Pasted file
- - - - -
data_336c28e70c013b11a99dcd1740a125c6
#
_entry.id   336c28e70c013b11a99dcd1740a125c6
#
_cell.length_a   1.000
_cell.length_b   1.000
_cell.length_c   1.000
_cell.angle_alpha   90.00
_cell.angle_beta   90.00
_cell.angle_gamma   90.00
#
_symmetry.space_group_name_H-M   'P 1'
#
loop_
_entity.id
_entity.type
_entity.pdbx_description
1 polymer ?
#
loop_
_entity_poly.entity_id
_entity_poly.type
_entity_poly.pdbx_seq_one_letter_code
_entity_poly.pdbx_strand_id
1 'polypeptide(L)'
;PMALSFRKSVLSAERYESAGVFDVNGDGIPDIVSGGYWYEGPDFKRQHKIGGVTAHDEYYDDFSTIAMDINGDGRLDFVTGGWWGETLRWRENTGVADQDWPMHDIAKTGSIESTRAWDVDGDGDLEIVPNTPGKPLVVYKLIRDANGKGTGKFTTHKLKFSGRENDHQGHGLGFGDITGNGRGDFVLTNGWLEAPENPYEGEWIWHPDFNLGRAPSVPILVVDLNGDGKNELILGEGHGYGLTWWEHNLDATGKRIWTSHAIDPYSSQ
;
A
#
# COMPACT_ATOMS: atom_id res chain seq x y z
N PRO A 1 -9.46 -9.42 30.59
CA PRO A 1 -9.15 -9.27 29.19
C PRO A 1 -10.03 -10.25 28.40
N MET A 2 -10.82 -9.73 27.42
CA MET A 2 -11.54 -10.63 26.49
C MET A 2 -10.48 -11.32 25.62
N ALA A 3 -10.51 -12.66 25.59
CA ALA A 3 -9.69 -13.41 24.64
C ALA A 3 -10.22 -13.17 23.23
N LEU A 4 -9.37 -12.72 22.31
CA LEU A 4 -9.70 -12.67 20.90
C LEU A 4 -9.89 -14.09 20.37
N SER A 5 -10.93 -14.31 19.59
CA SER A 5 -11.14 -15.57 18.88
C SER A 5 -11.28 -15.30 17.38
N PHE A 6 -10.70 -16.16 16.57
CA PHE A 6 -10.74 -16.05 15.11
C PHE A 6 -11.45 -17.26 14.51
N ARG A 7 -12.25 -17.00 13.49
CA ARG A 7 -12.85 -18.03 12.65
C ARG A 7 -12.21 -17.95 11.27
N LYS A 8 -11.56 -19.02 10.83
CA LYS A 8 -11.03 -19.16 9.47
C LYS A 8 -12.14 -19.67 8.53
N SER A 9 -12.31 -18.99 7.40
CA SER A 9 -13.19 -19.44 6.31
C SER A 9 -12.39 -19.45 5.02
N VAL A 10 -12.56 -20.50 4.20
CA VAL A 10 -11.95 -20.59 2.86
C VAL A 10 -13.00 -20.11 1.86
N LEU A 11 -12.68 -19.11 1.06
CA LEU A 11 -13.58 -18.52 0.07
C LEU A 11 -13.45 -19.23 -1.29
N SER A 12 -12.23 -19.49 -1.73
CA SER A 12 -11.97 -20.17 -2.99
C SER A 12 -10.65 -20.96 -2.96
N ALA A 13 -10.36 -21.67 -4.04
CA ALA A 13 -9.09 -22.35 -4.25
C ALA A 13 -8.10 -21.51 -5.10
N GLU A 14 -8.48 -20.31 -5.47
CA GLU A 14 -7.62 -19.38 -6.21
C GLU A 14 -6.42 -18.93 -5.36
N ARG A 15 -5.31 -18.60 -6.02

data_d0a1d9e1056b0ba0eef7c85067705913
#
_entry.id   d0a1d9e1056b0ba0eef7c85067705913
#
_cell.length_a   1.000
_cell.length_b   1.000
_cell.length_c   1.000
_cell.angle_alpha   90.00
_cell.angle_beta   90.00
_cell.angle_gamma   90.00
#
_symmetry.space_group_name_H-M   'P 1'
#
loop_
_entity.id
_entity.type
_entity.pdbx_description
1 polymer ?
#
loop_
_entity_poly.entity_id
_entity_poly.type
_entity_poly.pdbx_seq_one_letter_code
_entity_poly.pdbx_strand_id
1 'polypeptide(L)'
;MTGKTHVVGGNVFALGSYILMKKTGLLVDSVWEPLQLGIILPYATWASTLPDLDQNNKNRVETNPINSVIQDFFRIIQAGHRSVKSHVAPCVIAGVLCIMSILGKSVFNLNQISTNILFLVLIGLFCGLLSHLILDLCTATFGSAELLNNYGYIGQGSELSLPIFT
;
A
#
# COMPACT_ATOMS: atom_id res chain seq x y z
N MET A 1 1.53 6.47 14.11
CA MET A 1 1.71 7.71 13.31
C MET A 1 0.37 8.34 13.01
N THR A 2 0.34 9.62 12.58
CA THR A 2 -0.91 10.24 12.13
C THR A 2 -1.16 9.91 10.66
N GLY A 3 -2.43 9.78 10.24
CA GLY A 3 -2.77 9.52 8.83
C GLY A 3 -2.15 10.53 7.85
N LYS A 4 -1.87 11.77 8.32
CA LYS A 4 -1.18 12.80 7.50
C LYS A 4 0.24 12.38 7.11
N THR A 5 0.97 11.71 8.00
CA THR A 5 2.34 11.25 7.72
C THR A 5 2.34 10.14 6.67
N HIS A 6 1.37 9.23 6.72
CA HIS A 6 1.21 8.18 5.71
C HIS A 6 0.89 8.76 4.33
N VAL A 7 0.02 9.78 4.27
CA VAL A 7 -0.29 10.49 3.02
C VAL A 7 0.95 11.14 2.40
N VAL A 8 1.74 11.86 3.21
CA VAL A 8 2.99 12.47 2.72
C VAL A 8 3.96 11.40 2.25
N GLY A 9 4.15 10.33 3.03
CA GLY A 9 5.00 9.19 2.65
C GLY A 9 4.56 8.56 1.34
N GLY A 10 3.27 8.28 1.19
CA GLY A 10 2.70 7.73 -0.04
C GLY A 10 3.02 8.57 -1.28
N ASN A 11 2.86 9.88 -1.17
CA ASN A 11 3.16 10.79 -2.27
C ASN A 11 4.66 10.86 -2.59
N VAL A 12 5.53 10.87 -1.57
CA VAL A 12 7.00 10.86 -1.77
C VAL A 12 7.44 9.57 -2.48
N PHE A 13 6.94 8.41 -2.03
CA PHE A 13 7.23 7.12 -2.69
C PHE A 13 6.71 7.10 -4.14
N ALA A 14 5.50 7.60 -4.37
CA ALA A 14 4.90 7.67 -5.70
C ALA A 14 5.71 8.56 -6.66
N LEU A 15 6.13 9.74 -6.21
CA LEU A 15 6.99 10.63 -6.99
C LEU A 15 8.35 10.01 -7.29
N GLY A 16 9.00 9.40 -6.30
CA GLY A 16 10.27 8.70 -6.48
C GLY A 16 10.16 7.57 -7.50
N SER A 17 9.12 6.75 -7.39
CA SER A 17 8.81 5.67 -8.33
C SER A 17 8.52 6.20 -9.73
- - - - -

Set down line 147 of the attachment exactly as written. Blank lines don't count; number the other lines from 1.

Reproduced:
CA LEU A 15 6.99 10.63 -6.99